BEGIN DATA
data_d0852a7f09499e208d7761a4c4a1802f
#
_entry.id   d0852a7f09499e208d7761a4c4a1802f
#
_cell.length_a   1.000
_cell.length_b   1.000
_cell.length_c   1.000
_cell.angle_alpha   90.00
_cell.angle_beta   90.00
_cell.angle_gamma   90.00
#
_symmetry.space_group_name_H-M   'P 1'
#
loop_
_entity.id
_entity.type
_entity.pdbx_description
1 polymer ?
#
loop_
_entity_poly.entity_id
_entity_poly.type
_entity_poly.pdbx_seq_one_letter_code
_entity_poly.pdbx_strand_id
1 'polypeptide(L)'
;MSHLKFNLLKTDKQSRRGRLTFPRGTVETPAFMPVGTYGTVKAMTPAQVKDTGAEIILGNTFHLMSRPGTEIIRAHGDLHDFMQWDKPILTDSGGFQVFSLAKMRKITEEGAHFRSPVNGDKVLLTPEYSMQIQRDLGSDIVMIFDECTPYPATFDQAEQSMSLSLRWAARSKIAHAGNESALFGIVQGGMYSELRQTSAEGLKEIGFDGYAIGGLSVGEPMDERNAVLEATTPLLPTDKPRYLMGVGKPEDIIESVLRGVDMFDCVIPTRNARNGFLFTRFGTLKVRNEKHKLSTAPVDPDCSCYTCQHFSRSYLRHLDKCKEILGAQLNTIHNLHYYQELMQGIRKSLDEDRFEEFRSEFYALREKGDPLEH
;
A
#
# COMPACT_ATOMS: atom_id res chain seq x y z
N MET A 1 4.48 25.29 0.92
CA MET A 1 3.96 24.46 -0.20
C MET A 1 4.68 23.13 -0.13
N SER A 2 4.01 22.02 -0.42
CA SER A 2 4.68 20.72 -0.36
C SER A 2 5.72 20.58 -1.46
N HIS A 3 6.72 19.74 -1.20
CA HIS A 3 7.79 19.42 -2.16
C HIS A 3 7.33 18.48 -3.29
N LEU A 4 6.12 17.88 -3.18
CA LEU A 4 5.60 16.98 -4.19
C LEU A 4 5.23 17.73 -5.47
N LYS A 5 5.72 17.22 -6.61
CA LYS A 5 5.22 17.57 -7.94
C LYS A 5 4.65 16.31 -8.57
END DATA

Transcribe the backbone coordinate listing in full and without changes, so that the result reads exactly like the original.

data_d0852a7f09499e208d7761a4c4a1802f
#
_entry.id   d0852a7f09499e208d7761a4c4a1802f
#
_cell.length_a   1.000
_cell.length_b   1.000
_cell.length_c   1.000
_cell.angle_alpha   90.00
_cell.angle_beta   90.00
_cell.angle_gamma   90.00
#
_symmetry.space_group_name_H-M   'P 1'
#
loop_
_entity.id
_entity.type
_entity.pdbx_description
1 polymer ?
#
loop_
_entity_poly.entity_id
_entity_poly.type
_entity_poly.pdbx_seq_one_letter_code
_entity_poly.pdbx_strand_id
1 'polypeptide(L)'
;MSHLKFNLLKTDKQSRRGRLTFPRGTVETPAFMPVGTYGTVKAMTPAQVKDTGAEIILGNTFHLMSRPGTEIIRAHGDLHDFMQWDKPILTDSGGFQVFSLAKMRKITEEGAHFRSPVNGDKVLLTPEYSMQIQRDLGSDIVMIFDECTPYPATFDQAEQSMSLSLRWAARSKIAHAGNESALFGIVQGGMYSELRQTSAEGLKEIGFDGYAIGGLSVGEPMDERNAVLEATTPLLPTDKPRYLMGVGKPEDIIESVLRGVDMFDCVIPTRNARNGFLFTRFGTLKVRNEKHKLSTAPVDPDCSCYTCQHFSRSYLRHLDKCKEILGAQLNTIHNLHYYQELMQGIRKSLDEDRFEEFRSEFYALREKGDPLEH
;
A
#
# COMPACT_ATOMS: atom_id res chain seq x y z
N MET A 1 4.48 25.29 0.92
CA MET A 1 3.96 24.46 -0.20
C MET A 1 4.68 23.13 -0.13
N SER A 2 4.01 22.02 -0.42
CA SER A 2 4.68 20.72 -0.36
C SER A 2 5.72 20.58 -1.46
N HIS A 3 6.72 19.74 -1.20
CA HIS A 3 7.79 19.42 -2.16
C HIS A 3 7.33 18.48 -3.29
N LEU A 4 6.12 17.88 -3.18
CA LEU A 4 5.60 16.98 -4.19
C LEU A 4 5.23 17.73 -5.47
N LYS A 5 5.72 17.22 -6.61
CA LYS A 5 5.22 17.57 -7.94
C LYS A 5 4.65 16.31 -8.57